When this article goes to press, Proctor students will have been on campus for two weeks. After two rounds of PCR COVID-19 testing, all students tested negative, and campus came back to life after six months of hibernation.
For Proctor’s 365 students, including 101 day students this year, new COVID-19 protocols and safety guidelines greeted them upon their return. Mandatory face masks, outdoor classes, daily health screenings for all employees and students, directional hallways, upgrades to ventilation systems, and on-going pool testing aim to create a layered net of precautions that will hopefully keep the Proctor and local Andover communities safe this fall.
When Proctor’s Health Director, Sue Norris, received the final negative PCR test for students, we all breathed a temporary sigh of relief, and thought to ourselves, “We did it!” We initiated Phase 2 of our reopening plan that included the start of academic classes, afternoon athletics, and staggered meals in the dining hall.
While we can be proud of our accomplishment, of the collective buy-in from students, parents, faculty, and staff to adhering to safety guidelines, pre-arrival testing and quarantining practices, and an understanding of mutual accountability, we would be foolish to think we’ve walked out of the proverbial woods as our ninth graders did from an abbreviated Wilderness Orientation experience on September 13. Instead, our mindset as a school is one of continued surveillance, knowing any let-down in our adherence to safety precautions could cause problems.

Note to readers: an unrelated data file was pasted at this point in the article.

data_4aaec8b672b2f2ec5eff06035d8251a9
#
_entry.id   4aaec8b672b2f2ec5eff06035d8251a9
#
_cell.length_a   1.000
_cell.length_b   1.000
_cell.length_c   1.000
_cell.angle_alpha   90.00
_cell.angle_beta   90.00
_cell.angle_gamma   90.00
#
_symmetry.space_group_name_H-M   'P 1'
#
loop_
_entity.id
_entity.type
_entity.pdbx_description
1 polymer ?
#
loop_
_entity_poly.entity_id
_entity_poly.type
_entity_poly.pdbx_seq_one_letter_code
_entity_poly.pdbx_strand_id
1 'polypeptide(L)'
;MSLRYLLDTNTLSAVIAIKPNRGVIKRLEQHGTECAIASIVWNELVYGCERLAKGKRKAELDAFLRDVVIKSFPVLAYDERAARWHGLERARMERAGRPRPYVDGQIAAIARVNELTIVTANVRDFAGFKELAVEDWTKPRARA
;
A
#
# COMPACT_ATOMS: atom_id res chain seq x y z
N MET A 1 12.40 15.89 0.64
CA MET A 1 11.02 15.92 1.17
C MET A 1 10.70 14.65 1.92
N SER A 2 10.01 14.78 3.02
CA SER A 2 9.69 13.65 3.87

Looking at the horizon that is this school year is simultaneously thrilling and exhausting. But we can learn much from our time in the woods on Orientation, from the pacing required to hike the highest peaks and traverse the most challenging stretches of wilderness. We learn that taking care of each other is paramount to our success. We learn that each step we take counts. That route and routine matters. That planning, and then following that plan, helps the group be confident in its ability to reach the destination.
We learn that holding each other accountable to best practices, to a standard of community stewardship, is each of our jobs, not just the responsibility of those “in charge.” And we learn that hard work and discipline pay off when we are able to peer out over the terrain covered, as difficult as it may be, and say to each other, “We just hiked that. Good work.”
We are not out of the woods yet. Our journey is just beginning. But there is not a group of faculty, staff, students, or parents, or a town, with whom we would rather be navigating this fall.